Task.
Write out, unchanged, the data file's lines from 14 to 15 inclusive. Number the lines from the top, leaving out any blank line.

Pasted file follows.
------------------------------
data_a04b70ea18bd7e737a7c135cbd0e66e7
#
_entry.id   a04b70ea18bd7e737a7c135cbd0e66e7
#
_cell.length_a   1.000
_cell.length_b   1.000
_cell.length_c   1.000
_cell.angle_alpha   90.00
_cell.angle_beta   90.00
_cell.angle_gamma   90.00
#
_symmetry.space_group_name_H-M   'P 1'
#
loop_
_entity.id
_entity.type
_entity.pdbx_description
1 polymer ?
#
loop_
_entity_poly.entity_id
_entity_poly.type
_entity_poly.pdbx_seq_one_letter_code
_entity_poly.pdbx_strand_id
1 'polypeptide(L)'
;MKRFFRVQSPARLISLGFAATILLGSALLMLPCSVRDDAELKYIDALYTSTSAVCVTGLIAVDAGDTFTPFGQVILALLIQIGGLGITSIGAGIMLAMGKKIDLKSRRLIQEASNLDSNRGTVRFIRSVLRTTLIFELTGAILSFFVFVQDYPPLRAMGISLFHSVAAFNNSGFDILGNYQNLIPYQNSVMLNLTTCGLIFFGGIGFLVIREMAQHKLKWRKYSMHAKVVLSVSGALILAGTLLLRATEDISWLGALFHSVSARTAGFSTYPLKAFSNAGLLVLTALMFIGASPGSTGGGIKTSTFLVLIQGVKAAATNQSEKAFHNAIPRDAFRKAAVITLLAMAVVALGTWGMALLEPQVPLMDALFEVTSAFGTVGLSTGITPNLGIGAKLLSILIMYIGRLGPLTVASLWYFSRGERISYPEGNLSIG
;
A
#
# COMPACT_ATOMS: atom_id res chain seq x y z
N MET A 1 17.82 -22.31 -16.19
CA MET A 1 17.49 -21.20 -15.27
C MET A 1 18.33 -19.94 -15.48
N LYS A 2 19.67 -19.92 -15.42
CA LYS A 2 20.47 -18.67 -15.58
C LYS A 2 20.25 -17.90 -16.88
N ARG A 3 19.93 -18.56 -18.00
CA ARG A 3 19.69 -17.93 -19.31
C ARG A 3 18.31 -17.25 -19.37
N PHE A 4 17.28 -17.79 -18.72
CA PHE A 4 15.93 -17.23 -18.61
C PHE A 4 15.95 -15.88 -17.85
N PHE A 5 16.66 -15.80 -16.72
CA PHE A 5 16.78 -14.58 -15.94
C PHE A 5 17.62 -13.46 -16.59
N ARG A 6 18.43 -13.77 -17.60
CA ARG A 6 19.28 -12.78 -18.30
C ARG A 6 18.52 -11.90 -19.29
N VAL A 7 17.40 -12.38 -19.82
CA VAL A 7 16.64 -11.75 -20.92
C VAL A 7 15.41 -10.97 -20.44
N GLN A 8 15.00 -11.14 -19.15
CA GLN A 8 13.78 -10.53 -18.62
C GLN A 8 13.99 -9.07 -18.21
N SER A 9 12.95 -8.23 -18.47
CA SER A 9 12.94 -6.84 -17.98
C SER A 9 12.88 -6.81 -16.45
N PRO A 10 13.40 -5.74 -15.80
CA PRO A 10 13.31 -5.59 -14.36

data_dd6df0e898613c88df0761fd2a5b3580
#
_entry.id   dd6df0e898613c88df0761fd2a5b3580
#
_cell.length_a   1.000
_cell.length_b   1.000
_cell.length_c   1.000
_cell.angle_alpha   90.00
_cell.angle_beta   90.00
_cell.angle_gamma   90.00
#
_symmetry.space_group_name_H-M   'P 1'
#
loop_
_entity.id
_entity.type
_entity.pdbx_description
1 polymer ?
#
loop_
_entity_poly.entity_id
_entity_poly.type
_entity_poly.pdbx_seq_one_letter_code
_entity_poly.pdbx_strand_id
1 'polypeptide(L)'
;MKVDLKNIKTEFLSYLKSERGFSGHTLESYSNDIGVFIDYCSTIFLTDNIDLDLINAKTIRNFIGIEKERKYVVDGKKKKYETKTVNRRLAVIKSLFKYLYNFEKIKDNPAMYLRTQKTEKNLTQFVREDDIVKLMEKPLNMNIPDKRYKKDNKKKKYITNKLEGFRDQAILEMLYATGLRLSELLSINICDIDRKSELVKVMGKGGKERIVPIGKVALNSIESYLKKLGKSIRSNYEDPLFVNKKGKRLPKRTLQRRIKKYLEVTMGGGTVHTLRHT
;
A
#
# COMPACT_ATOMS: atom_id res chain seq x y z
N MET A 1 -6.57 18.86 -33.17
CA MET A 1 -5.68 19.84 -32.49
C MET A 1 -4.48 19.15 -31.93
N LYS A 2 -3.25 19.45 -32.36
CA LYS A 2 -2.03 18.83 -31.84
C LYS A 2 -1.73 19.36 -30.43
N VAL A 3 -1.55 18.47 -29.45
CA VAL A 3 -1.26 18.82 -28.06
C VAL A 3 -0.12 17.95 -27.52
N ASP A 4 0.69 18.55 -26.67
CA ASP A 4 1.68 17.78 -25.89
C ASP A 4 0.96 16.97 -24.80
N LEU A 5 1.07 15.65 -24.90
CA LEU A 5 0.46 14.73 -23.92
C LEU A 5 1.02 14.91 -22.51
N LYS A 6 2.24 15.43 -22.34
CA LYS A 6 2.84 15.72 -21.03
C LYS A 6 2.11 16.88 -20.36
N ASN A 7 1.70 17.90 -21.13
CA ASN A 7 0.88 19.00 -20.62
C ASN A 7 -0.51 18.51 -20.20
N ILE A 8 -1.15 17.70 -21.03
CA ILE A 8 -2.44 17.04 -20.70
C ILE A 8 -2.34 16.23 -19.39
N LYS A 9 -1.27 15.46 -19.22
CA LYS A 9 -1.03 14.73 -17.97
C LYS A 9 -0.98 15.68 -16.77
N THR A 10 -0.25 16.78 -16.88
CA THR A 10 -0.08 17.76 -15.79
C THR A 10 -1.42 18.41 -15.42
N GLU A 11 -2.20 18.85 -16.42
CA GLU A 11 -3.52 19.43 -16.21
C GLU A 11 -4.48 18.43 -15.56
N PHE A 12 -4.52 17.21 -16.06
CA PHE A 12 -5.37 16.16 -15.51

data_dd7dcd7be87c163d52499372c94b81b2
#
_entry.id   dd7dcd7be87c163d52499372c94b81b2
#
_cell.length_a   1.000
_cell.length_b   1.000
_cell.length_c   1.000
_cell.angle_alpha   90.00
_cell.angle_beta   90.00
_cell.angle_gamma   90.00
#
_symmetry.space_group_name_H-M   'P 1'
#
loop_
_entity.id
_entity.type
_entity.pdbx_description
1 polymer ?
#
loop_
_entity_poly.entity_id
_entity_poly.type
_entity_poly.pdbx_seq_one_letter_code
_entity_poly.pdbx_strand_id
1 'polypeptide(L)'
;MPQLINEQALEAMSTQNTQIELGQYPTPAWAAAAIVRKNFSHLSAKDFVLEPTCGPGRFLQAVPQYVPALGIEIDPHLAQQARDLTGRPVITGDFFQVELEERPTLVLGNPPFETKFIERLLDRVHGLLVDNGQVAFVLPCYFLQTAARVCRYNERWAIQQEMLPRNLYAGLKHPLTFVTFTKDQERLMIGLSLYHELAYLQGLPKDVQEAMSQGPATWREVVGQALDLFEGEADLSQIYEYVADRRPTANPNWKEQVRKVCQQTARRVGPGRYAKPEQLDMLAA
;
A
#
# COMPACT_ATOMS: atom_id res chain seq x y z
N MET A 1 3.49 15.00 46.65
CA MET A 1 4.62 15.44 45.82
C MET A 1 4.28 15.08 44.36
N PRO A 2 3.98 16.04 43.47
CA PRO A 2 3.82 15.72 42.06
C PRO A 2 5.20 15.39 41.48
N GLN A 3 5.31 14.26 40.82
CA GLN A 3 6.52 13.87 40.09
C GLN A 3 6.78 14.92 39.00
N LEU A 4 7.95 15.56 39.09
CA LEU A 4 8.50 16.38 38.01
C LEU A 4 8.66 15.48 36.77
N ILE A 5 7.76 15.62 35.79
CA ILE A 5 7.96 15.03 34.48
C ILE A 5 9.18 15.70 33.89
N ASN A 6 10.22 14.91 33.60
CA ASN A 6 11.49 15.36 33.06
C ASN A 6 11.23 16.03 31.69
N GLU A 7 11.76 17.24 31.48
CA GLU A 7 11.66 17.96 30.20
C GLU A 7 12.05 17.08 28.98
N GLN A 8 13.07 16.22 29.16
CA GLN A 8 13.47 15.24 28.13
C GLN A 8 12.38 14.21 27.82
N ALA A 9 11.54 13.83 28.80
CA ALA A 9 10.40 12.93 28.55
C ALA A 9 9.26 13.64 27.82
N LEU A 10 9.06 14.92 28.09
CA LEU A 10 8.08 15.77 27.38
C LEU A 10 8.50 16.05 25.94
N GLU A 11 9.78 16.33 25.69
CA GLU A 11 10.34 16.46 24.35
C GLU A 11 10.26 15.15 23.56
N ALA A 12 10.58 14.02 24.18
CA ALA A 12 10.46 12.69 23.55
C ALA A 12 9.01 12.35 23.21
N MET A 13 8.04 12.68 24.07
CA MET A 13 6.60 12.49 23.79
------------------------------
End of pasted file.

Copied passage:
loop_
_entity.id